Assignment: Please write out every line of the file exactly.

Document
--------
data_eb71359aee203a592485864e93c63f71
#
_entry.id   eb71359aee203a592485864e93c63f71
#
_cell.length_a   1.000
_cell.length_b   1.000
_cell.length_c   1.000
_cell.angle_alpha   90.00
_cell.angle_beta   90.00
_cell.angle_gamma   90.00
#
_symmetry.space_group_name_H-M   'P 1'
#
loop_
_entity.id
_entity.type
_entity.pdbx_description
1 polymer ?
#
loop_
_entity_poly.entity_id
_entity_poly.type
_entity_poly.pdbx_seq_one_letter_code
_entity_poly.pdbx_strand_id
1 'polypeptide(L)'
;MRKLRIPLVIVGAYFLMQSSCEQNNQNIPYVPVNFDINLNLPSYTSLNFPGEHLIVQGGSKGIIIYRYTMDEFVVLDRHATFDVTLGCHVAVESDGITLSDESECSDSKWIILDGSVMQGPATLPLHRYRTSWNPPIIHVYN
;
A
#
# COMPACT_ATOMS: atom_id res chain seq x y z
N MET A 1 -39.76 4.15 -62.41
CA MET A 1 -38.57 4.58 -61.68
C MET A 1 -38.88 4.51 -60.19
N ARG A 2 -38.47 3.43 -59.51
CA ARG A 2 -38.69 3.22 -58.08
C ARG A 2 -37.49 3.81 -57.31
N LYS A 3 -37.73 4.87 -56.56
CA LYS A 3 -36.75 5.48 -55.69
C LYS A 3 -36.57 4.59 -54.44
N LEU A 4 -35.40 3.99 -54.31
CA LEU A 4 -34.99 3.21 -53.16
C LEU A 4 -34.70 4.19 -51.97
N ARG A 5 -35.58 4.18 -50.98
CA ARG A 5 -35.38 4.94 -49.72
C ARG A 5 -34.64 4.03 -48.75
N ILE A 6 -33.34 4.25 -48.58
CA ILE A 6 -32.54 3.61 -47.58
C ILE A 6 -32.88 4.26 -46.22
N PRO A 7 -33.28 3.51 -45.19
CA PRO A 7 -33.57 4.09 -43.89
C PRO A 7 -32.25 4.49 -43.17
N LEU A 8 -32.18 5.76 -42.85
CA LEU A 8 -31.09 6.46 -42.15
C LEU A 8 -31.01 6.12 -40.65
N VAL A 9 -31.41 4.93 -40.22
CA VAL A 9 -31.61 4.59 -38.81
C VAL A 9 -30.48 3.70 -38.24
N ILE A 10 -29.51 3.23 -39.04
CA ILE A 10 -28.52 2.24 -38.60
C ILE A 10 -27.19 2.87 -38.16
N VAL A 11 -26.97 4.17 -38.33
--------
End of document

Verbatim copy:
data_eb71359aee203a592485864e93c63f71
#
_entry.id   eb71359aee203a592485864e93c63f71
#
_cell.length_a   1.000
_cell.length_b   1.000
_cell.length_c   1.000
_cell.angle_alpha   90.00
_cell.angle_beta   90.00
_cell.angle_gamma   90.00
#
_symmetry.space_group_name_H-M   'P 1'
#
loop_
_entity.id
_entity.type
_entity.pdbx_description
1 polymer ?
#
loop_
_entity_poly.entity_id
_entity_poly.type
_entity_poly.pdbx_seq_one_letter_code
_entity_poly.pdbx_strand_id
1 'polypeptide(L)'
;MRKLRIPLVIVGAYFLMQSSCEQNNQNIPYVPVNFDINLNLPSYTSLNFPGEHLIVQGGSKGIIIYRYTMDEFVVLDRHATFDVTLGCHVAVESDGITLSDESECSDSKWIILDGSVMQGPATLPLHRYRTSWNPPIIHVYN
;
A
#
# COMPACT_ATOMS: atom_id res chain seq x y z
N MET A 1 -39.76 4.15 -62.41
CA MET A 1 -38.57 4.58 -61.68
C MET A 1 -38.88 4.51 -60.19
N ARG A 2 -38.47 3.43 -59.51
CA ARG A 2 -38.69 3.22 -58.08
C ARG A 2 -37.49 3.81 -57.31
N LYS A 3 -37.73 4.87 -56.56
CA LYS A 3 -36.75 5.48 -55.69
C LYS A 3 -36.57 4.59 -54.44
N LEU A 4 -35.40 3.99 -54.31
CA LEU A 4 -34.99 3.21 -53.16
C LEU A 4 -34.70 4.19 -51.97
N ARG A 5 -35.58 4.18 -50.98
CA ARG A 5 -35.38 4.94 -49.72
C ARG A 5 -34.64 4.03 -48.75
N ILE A 6 -33.34 4.25 -48.58
CA ILE A 6 -32.54 3.61 -47.58
C ILE A 6 -32.88 4.26 -46.22
N PRO A 7 -33.28 3.51 -45.19
CA PRO A 7 -33.57 4.09 -43.89
C PRO A 7 -32.25 4.49 -43.17
N LEU A 8 -32.18 5.76 -42.85
CA LEU A 8 -31.09 6.46 -42.15
C LEU A 8 -31.01 6.12 -40.65
N VAL A 9 -31.41 4.93 -40.22
CA VAL A 9 -31.61 4.59 -38.81
C VAL A 9 -30.48 3.70 -38.24
N ILE A 10 -29.51 3.23 -39.04
CA ILE A 10 -28.52 2.24 -38.60
C ILE A 10 -27.19 2.87 -38.16
N VAL A 11 -26.97 4.17 -38.33